I came to know Maura McKearney shortly after being released from prison. I stayed in her Moy home one weekend with her son Tommy. After that I would visit the house over the years. Many a fine rural meal was served up to me in the family kitchen, and often on my return to Belfast I would have a bag of fresh meat ready for freezing, courtesy of the family butchers. It helped feed us for weeks.
Her husband Kevin was alive at the time and I always wondered how they both coped with the immense loss they had experienced in their lives. It is harsh enough for parents to lose one child but to lose three of them in separate incidents was surely a burden very few are unfortunate enough to bear. The Grahams of Fermanagh and the Reaveys of South Armagh spring to mind as families who lost three of their children to the North's violent political conflict. Grief in its vicelike grip spares no one.
Behind the stoical exterior of both parents there must have lain an incredible sadness. Their children were buried a few hundred yards from the family home. Maybe it was easier that way, having their loved ones in close proximity although I failed to see how. The thought proved daunting. I would later travel to Moy for the funeral of her husband Kevin. Tyrone in many ways has in my mind become synonymous with funerals and cemeteries. Other visits to the county over the years were to bury former prisoners.
I was in Crumlin Road prison when Sean died in May 1974. It was there that I first met Padraig, and got to know him much better in Magilligan where I spent the bulk of 1975. Eight years later he would escape from the H Blocks only to be gunned down by the SAS during an IRA operation in Loughall in 1987. Along with Tommy I visited his grave and those of the other IRA dead from Tyrone. We also drove past the spot where the IRA active service unit was ambushed. It was an eerie drive. Kevin died just months before Tommy and myself were released from Maghaberry.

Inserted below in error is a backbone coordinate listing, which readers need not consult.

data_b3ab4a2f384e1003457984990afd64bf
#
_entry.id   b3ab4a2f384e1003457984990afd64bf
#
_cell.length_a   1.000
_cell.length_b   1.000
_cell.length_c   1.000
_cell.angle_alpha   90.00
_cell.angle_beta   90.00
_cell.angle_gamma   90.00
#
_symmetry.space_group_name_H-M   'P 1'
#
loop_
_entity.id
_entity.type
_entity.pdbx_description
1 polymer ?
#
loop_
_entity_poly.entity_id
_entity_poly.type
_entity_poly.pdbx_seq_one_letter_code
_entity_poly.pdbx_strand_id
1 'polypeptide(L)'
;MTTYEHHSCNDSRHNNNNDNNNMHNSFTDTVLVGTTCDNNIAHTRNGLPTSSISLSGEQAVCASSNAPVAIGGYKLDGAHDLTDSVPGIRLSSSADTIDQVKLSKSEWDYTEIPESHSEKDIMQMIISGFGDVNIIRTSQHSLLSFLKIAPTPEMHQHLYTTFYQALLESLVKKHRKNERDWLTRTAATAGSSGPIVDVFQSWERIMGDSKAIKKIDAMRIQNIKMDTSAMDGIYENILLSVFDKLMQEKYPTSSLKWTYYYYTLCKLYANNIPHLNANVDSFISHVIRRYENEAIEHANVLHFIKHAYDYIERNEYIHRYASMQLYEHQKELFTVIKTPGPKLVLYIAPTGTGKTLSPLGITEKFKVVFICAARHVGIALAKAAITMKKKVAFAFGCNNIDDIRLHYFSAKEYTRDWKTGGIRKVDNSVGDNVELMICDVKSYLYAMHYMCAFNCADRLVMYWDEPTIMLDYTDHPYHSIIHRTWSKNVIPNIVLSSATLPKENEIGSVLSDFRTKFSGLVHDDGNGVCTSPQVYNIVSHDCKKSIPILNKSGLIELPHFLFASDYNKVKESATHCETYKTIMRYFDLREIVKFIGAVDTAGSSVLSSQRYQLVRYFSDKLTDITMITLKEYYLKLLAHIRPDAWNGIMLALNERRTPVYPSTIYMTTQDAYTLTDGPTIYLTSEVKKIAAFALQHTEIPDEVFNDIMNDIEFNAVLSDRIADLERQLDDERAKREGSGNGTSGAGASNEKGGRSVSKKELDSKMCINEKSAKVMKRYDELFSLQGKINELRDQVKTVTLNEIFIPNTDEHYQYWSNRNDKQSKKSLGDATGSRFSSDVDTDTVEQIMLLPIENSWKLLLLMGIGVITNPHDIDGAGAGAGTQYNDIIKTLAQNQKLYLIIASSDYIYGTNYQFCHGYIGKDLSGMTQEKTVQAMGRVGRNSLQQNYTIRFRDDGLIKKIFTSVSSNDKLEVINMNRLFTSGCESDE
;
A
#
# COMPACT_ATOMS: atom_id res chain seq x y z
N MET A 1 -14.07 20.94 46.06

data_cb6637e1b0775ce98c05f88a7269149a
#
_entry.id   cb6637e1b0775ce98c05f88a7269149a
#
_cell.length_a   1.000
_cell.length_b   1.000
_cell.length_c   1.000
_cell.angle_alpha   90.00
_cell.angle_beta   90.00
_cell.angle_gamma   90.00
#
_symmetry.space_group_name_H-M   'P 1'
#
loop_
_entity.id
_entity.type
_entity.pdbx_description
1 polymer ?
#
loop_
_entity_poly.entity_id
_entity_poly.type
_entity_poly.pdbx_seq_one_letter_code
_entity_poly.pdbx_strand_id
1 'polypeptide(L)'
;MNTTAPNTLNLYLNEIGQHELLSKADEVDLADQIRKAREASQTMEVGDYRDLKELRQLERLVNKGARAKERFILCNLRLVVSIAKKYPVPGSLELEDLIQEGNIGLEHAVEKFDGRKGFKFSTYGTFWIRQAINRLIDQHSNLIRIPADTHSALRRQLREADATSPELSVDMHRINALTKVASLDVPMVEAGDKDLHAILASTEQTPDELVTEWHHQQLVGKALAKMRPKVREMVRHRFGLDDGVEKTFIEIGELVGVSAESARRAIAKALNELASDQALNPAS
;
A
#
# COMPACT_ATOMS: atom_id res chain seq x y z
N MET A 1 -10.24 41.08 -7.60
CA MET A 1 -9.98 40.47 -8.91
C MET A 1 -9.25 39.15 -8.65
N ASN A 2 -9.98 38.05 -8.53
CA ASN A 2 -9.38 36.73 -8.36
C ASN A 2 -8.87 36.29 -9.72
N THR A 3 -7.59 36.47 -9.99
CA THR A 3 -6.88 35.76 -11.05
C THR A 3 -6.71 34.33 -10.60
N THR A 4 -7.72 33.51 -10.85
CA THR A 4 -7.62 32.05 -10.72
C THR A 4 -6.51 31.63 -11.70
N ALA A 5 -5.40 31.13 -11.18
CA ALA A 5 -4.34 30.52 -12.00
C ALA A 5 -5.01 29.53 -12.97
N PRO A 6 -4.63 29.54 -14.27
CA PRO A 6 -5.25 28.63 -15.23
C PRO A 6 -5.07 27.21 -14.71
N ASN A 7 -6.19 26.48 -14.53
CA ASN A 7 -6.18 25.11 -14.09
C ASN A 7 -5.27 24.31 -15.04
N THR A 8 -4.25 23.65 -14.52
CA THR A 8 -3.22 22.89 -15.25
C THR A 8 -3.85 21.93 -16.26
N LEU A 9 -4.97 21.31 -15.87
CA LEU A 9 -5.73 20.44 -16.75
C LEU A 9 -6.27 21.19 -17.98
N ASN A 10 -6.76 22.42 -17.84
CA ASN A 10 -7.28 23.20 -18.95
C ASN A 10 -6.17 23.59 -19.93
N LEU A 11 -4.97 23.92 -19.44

I felt then and still do that the joyful anticipation Tommy parent's might have been expected to experience coming up to his release was stolen from them by the death of their son Kevin. The HET concluded that the RUC did little or nothing to prevent the killing of both Kevin and his uncle Jack despite being in possession of information that an attack was likely. Yet there is still the pretence in officialdom that the RUC was holding the thin blue line against lawlessness.
My thoughts of Maura McKearney were captured in the words of Independent Councillor Barry Monteith when he said:
I had the honour and privilege of meeting her, and was always struck by the dignity and bravery with which she met all the challenges and tragedies in her life. She will be greatly missed by the family circle and wider community.
But the esteem in which she was held was not restricted to anti-Treaty republicans. Martin McGuinness, himself quite unwell at the time, tweeted a message of sympathy to the family. Other Sinn Fein members did likewise.
Maura McKearney walked the Via Dolorosa, ‘with sorrows that most mothers will never face’. Reaching the end of it must have come with a sense of relief most of us will never understand: a shedding of terrible burdens that would have crushed most others and which we would have shirked from sharing.
Anthony McIntyre blogs @ The Pensive Quill.